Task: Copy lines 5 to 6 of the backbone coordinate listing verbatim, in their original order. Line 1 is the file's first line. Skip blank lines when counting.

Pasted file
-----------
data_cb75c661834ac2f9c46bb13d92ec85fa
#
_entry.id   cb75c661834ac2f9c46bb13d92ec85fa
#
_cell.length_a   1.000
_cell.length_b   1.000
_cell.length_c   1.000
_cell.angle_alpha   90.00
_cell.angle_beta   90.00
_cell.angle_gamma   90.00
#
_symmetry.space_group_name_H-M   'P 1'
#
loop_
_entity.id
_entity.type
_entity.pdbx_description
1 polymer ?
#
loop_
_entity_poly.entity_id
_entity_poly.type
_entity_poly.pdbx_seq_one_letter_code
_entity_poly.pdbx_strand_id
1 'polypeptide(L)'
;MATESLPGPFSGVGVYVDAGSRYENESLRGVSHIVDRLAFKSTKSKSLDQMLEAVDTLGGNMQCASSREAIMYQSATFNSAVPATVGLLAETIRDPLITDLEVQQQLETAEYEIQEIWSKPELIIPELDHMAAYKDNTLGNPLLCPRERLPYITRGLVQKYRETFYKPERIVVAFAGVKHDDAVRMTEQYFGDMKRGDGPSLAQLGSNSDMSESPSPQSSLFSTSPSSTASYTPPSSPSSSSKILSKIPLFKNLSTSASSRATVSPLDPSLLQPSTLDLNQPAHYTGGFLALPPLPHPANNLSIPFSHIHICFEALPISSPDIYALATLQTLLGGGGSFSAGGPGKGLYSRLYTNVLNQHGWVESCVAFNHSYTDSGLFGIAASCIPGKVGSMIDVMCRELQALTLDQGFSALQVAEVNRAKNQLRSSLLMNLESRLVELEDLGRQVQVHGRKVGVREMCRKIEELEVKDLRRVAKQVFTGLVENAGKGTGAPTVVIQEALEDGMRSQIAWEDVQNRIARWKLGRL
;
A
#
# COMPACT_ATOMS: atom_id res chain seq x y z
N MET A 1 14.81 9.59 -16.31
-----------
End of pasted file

_cell.length_a   1.000
_cell.length_b   1.000